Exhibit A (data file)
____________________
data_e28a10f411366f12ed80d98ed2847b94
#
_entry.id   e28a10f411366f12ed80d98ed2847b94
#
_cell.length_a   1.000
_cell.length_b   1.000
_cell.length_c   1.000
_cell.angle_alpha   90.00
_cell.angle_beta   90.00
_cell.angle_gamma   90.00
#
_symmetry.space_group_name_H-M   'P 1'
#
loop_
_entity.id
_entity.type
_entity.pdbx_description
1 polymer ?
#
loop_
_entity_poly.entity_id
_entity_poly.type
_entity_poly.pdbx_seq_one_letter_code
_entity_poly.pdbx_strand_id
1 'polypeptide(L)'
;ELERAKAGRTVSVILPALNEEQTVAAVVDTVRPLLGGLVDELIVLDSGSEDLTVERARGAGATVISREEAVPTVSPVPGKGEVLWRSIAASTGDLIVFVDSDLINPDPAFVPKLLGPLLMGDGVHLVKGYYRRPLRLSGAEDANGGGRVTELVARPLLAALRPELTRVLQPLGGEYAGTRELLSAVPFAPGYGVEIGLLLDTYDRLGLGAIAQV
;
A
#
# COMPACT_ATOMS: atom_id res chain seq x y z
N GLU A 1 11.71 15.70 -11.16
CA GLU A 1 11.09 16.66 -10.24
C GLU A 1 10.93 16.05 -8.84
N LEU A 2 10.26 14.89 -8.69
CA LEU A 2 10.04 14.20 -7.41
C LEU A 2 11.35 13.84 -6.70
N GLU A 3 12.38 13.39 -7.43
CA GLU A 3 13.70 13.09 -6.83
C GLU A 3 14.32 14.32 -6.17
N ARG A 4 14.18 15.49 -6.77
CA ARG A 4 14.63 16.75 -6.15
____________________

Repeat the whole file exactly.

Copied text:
data_e28a10f411366f12ed80d98ed2847b94
#
_entry.id   e28a10f411366f12ed80d98ed2847b94
#
_cell.length_a   1.000
_cell.length_b   1.000
_cell.length_c   1.000
_cell.angle_alpha   90.00
_cell.angle_beta   90.00
_cell.angle_gamma   90.00
#
_symmetry.space_group_name_H-M   'P 1'
#
loop_
_entity.id
_entity.type
_entity.pdbx_description
1 polymer ?
#
loop_
_entity_poly.entity_id
_entity_poly.type
_entity_poly.pdbx_seq_one_letter_code
_entity_poly.pdbx_strand_id
1 'polypeptide(L)'
;ELERAKAGRTVSVILPALNEEQTVAAVVDTVRPLLGGLVDELIVLDSGSEDLTVERARGAGATVISREEAVPTVSPVPGKGEVLWRSIAASTGDLIVFVDSDLINPDPAFVPKLLGPLLMGDGVHLVKGYYRRPLRLSGAEDANGGGRVTELVARPLLAALRPELTRVLQPLGGEYAGTRELLSAVPFAPGYGVEIGLLLDTYDRLGLGAIAQV
;
A
#
# COMPACT_ATOMS: atom_id res chain seq x y z
N GLU A 1 11.71 15.70 -11.16
CA GLU A 1 11.09 16.66 -10.24
C GLU A 1 10.93 16.05 -8.84
N LEU A 2 10.26 14.89 -8.69
CA LEU A 2 10.04 14.20 -7.41
C LEU A 2 11.35 13.84 -6.70
N GLU A 3 12.38 13.39 -7.43
CA GLU A 3 13.70 13.09 -6.83
C GLU A 3 14.32 14.32 -6.17
N ARG A 4 14.18 15.49 -6.77
CA ARG A 4 14.63 16.75 -6.15